To fully realize our vision for livable communities, we will continue to seek out merit-based projects in which to invest our limited resources. And we will work with our friends in Congress to set up a National Infrastructure Bank, as President Obama has discussed.
This is an essential tool for leveraging private investment dollars to finance transportation innovations that are regional or national in scope—and which deserve consideration on the merits.
And to help build and rebuild economies outside major metropolitan areas, FTA is working internally and with Federal partners to improve our ties to rural communities and foster the kind of technical assistance and capacity building that small and rural communities need to translate big dreams into local success stories.
For example, DOT and its sustainability partners will soon release a join report on Building Federal Support for Sustainable Rural Communities.
The report will clarify the programs within each Federal agency that serves rural communities—cutting through some of the red tape for you.
And we’ll provide case studies of how Federal support works in rural communities, which can serve as models.
In addition, FTA has developed a “Guide to Effective Participation in Statewide Decision-Making for Transit Agencies in Non-Urbanized Areas.”
That’s a mouthful, to be sure.
But the point of this report, which we’ll release later in August, is to provide examples that help rural transit agencies and rural planning agencies work more effectively with state DOTs to incorporate transit in statewide decision-making.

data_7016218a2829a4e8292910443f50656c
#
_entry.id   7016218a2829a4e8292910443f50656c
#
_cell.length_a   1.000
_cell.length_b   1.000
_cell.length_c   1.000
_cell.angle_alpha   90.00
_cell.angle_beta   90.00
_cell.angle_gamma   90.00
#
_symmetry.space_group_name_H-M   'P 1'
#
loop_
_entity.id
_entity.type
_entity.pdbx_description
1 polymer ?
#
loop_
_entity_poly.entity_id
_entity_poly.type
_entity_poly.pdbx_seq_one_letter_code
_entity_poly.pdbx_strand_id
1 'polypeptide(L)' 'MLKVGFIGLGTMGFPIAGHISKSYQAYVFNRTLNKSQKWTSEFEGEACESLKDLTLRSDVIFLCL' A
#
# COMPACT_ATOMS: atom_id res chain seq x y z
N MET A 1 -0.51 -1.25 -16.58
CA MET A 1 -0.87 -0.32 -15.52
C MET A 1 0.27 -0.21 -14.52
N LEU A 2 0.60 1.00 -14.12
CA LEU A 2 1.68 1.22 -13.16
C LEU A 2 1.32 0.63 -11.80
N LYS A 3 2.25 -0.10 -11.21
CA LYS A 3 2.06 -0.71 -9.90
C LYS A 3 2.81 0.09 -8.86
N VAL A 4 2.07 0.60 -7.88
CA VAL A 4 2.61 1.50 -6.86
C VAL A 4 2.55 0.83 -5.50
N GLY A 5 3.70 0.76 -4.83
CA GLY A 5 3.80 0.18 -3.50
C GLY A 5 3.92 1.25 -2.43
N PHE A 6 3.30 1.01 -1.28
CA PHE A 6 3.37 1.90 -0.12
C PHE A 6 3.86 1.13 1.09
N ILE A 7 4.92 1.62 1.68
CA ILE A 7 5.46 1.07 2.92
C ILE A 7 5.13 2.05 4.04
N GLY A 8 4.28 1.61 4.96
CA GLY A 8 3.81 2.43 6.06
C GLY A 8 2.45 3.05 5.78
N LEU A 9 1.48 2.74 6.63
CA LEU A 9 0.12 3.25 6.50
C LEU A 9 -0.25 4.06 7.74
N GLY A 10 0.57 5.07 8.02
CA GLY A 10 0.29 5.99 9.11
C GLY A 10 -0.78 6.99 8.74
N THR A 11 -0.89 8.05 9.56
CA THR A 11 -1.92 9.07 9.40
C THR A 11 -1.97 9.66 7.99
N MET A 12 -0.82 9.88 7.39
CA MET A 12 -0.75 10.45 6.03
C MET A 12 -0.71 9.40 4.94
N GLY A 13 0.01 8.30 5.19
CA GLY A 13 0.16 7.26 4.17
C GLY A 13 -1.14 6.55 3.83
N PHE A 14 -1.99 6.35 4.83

The report is chock full of case studies and examples showing how transit contributes to livability in rural areas.
Our bottom line is this: The investments we’ve made in transportation and infrastructure over the last two years are already creating jobs, opportunities, and better neighborhoods for millions of Americans.
But we can’t stop there.
President Obama knows, and we know, that this is a time to move forward, not backward.
This is a time to invest wisely in our communities, so that our children and their children can live in more affordable homes, have more and better access to transportation, and enjoy a cleaner environment.
Looking ahead, we recognize that there are many different opinions in Washington on the right way to move our country forward to ensure a brighter future for everyone.
For our part, we’ll continue to fight for the transit services that Americans need and want.
And so will the President.
In the end, access to safe, reliable transportation isn’t a Democrat priority or a Republican priority.
It’s about working together to find the best solutions to keep American moving forward and help working families around the country access the jobs and services they need to succeed.
We need all of you to join with us in advocating for taxpayer investments in local transportation projects that make a difference in your communities.
We need you to remind your Congressional representatives that Americans want more transit, not less. They want communities filled with affordable housing, reasonable commutes, and access to vibrant downtowns.
I’m grateful to all of you for all your hard work and determination.
FTA is very proud to be your partner.